Are New Lawyers Ready for the Job?

Law firms expect stagnant growth or layoffs over the next three years, yet most recent law school graduates believe they will find new attorney positions immediately or within six months of graduation. And when they begin their job search, newly minted lawyers are more confident about their abilities than are the attorneys who hire them.

A recent first-of-its-kind study commissioned by BARBRI revealed these and other insights into the evolving legal industry.

Conducted in late 2014, the BARBRI State of the Legal Field Survey includes thoughts from the three groups most closely associated with the industry—law students, law school faculty, and practicing attorneys. The legal education experts at BARBRI commissioned the study to better understand some of the most widely discussed matters in law today. BARBRI plans to repeat the survey annually to track trends and to help identify solutions to industry challenges.

Findings from the first study show that students and attorneys have disparate opinions about some of the profession’s most critical components.

Practice Readiness

For example, 71 percent of 3L student respondents believe they “possess sufficient practice skills.” In contrast, only 23 percent of practicing attorneys who work with recent law school graduates agree.

When asked if they are ready to practice law “right now,” more than three-quarters (76 percent) of 3L law students answered in the affirmative, while just 56 percent of attorneys who work with recent law school graduates believe that they are prepared to practice law.

Job Market Outlook

Most law students who participated in the survey are optimistic about finding positions after passing the bar, even though attorneys expect a somewhat stagnant job market.

Most attorneys—81 percent—expect their law firms to stay the same size or decrease in size over the next three years. At companies with 1 to 10 attorneys, 91 percent of attorneys expect no growth or a decrease in size over the next three years. At firms with more than 10 lawyers, 72 percent of attorneys expect their companies to stay the same size or shrink in size over the next three years. So, attorneys working at companies with more than 10 lawyers tend to be more optimistic about employment trends than those working at smaller companies.

Even though jobs are scarce, almost half of law students (46 percent) expect to find a position practicing law immediately upon graduation, and 83 percent expect to have a law field job within six months. They also anticipate making more money than may actually be the case.

Attorneys at firms that hire recent law school graduates report a median starting salary of $50,000 per year, while law students reported expecting a median salary of  $70,000 per year. Further, 76 percent of attorneys surveyed expect salaries for recent law school graduates to stay about the same over the next three years.

Today’s law students have this unrealistic expectation in common with previous generations. Half of practicing attorneys expected to earn more than they actually did upon graduation from law school.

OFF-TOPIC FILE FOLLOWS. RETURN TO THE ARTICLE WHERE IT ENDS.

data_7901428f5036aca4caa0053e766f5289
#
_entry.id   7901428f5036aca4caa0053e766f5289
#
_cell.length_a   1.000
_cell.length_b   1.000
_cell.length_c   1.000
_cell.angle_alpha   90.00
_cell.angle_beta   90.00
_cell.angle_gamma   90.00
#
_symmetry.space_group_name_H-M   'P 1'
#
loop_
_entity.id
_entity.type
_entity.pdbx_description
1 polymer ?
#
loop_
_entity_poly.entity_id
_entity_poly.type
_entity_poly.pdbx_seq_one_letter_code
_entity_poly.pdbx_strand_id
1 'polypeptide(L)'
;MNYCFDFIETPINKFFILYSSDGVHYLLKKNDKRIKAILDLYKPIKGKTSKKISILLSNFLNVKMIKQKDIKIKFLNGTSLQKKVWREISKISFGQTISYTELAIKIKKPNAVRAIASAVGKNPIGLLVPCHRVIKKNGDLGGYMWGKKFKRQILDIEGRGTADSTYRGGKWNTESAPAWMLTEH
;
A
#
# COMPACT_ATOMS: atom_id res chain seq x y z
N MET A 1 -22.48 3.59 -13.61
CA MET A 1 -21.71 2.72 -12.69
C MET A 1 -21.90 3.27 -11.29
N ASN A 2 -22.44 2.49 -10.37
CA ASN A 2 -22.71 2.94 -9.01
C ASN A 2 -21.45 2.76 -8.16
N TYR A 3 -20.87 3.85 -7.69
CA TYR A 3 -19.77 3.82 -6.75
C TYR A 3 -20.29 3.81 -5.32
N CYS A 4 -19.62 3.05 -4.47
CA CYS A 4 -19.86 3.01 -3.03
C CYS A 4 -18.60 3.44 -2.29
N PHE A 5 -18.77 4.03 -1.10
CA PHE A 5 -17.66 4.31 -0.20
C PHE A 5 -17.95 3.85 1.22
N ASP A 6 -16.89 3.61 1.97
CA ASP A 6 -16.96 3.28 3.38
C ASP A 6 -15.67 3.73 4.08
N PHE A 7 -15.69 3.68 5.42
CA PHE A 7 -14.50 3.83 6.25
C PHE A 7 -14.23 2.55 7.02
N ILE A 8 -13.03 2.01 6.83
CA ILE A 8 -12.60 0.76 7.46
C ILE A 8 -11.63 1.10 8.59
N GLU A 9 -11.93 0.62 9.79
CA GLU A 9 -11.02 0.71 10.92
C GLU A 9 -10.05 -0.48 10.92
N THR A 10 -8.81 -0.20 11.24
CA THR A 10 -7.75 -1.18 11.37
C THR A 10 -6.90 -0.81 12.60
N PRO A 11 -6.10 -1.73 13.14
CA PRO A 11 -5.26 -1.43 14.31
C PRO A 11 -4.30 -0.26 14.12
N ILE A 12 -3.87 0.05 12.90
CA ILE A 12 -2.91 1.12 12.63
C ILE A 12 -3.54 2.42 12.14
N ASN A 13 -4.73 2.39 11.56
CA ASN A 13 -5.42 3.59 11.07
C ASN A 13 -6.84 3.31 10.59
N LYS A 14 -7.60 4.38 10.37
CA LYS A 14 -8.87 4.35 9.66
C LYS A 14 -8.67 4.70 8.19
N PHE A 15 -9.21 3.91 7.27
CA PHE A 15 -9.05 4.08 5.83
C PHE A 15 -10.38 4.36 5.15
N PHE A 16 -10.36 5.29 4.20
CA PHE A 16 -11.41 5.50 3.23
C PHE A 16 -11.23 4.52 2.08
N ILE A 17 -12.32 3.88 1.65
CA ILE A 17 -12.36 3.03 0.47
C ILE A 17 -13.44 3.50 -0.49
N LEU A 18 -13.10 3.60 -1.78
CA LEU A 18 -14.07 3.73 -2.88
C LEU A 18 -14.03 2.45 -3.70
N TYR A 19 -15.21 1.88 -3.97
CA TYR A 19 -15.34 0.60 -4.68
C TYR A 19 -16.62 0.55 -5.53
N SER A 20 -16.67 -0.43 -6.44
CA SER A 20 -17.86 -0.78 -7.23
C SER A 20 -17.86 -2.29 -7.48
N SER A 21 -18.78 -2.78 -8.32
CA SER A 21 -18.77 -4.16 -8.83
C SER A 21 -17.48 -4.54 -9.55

Return on Investment

Still, 78 percent of practicing attorneys say their incomes since graduation have justified the cost of their J.D.s.  Among lawyers who graduated more than 20 years ago, 91 percent feel their incomes have justified the cost of their legal education. A similar number of law students—82 percent—expect to get good value out of the money they’re spending on their legal education.

When asked if they had it to do all over again, would they go to law school, the number of attorneys who said, “yes” is  somewhat lower but still high. Of all attorneys surveyed, 72 percent of practicing attorneys said in hindsight, they’d still go to law school. Among lawyers who graduated more than 20 years ago, 79 percent said they’d study law if they could do it again; just 58 percent of attorneys who graduated less than 20 years ago would make the same decision.

Most attorneys agree that new lawyers require further training. Almost three-quarters (72 percent) of practicing attorneys at companies that hire recent law school graduates estimate that it takes one to two years or more to begin seeing a “return on investment” in a newly hired recent law school graduate.

About the State of the Legal Field Survey

BARBRI is helping to bring key industry matters like practice-readiness and the attorney job market into sharper focus through the State of the Legal Field Survey. Each year, the survey  will identify areas of consensus as well as those matters on which opinions vary in an effort to improve the industry’s outlook. The survey underscores BARBRI’s almost half-century-long commitment to shaping the evolving legal landscape.

BARBRI commissioned an independent research firm specializing in the legal industry to contact more than 1,500 law school students, law school faculty members, and practicing attorneys for the study. A total of 1,244 students and 250 practicing attorneys completed questionnaires. Almost half of the students were 3Ls, and about one-third were 2Ls.

Of the attorneys who participated, 69 percent graduated from law school more than 20 years ago. Over half of the lawyers (60 percent) were engaged in private practice.

About the Author

Mike Sims is president of BARBRI (, the bar review pioneer and leading legal education firm for law students and practicing attorneys. Follow Mike on Twitter @barbrisims.

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